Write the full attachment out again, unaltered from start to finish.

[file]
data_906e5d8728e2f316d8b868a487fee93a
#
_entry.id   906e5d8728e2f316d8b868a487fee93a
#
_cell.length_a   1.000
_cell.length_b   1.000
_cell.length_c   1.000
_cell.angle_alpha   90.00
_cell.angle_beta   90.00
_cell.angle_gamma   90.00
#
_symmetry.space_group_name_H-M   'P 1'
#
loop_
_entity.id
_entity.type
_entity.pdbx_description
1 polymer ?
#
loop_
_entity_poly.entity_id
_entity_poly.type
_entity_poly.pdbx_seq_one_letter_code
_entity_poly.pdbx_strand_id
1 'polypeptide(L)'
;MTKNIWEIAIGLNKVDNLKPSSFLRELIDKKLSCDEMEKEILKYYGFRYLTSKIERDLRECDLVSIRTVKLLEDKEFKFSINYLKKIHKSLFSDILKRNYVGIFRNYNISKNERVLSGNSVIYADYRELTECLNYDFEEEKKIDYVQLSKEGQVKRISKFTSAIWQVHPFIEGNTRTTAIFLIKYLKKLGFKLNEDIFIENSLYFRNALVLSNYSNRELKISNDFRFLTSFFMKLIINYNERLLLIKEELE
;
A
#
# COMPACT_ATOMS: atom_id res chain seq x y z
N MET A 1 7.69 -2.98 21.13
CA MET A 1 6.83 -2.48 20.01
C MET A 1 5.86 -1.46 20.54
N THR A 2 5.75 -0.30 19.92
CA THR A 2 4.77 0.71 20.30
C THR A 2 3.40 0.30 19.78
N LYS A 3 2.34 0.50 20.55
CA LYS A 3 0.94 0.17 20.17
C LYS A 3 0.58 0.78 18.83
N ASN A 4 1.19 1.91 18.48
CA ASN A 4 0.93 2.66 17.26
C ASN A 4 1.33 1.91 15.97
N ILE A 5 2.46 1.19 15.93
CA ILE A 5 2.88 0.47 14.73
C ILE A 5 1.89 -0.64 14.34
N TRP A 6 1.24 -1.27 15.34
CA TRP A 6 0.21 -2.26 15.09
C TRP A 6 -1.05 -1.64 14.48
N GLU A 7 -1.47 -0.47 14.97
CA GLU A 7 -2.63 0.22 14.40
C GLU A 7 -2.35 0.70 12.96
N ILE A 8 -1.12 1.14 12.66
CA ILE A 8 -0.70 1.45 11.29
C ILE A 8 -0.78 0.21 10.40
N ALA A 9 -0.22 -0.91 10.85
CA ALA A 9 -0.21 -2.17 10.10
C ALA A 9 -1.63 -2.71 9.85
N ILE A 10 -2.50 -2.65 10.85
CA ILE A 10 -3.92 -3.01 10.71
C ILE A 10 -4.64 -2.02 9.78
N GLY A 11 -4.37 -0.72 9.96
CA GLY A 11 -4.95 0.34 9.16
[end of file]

data_906e5d8728e2f316d8b868a487fee93a
#
_entry.id   906e5d8728e2f316d8b868a487fee93a
#
_cell.length_a   1.000
_cell.length_b   1.000
_cell.length_c   1.000
_cell.angle_alpha   90.00
_cell.angle_beta   90.00
_cell.angle_gamma   90.00
#
_symmetry.space_group_name_H-M   'P 1'
#
loop_
_entity.id
_entity.type
_entity.pdbx_description
1 polymer ?
#
loop_
_entity_poly.entity_id
_entity_poly.type
_entity_poly.pdbx_seq_one_letter_code
_entity_poly.pdbx_strand_id
1 'polypeptide(L)'
;MTKNIWEIAIGLNKVDNLKPSSFLRELIDKKLSCDEMEKEILKYYGFRYLTSKIERDLRECDLVSIRTVKLLEDKEFKFSINYLKKIHKSLFSDILKRNYVGIFRNYNISKNERVLSGNSVIYADYRELTECLNYDFEEEKKIDYVQLSKEGQVKRISKFTSAIWQVHPFIEGNTRTTAIFLIKYLKKLGFKLNEDIFIENSLYFRNALVLSNYSNRELKISNDFRFLTSFFMKLIINYNERLLLIKEELE
;
A
#
# COMPACT_ATOMS: atom_id res chain seq x y z
N MET A 1 7.69 -2.98 21.13
CA MET A 1 6.83 -2.48 20.01
C MET A 1 5.86 -1.46 20.54
N THR A 2 5.75 -0.30 19.92
CA THR A 2 4.77 0.71 20.30
C THR A 2 3.40 0.30 19.78
N LYS A 3 2.34 0.50 20.55
CA LYS A 3 0.94 0.17 20.17
C LYS A 3 0.58 0.78 18.83
N ASN A 4 1.19 1.91 18.48
CA ASN A 4 0.93 2.66 17.26
C ASN A 4 1.33 1.91 15.97
N ILE A 5 2.46 1.19 15.93
CA ILE A 5 2.88 0.47 14.73
C ILE A 5 1.89 -0.64 14.34
N TRP A 6 1.24 -1.27 15.34
CA TRP A 6 0.21 -2.26 15.09
C TRP A 6 -1.05 -1.64 14.48
N GLU A 7 -1.47 -0.47 14.97
CA GLU A 7 -2.63 0.22 14.40
C GLU A 7 -2.35 0.70 12.96
N ILE A 8 -1.12 1.14 12.66
CA ILE A 8 -0.70 1.45 11.29
C ILE A 8 -0.78 0.21 10.40
N ALA A 9 -0.22 -0.91 10.85
CA ALA A 9 -0.21 -2.17 10.10
C ALA A 9 -1.63 -2.71 9.85
N ILE A 10 -2.50 -2.65 10.85
CA ILE A 10 -3.92 -3.01 10.71
C ILE A 10 -4.64 -2.02 9.78
N GLY A 11 -4.37 -0.72 9.96
CA GLY A 11 -4.95 0.34 9.16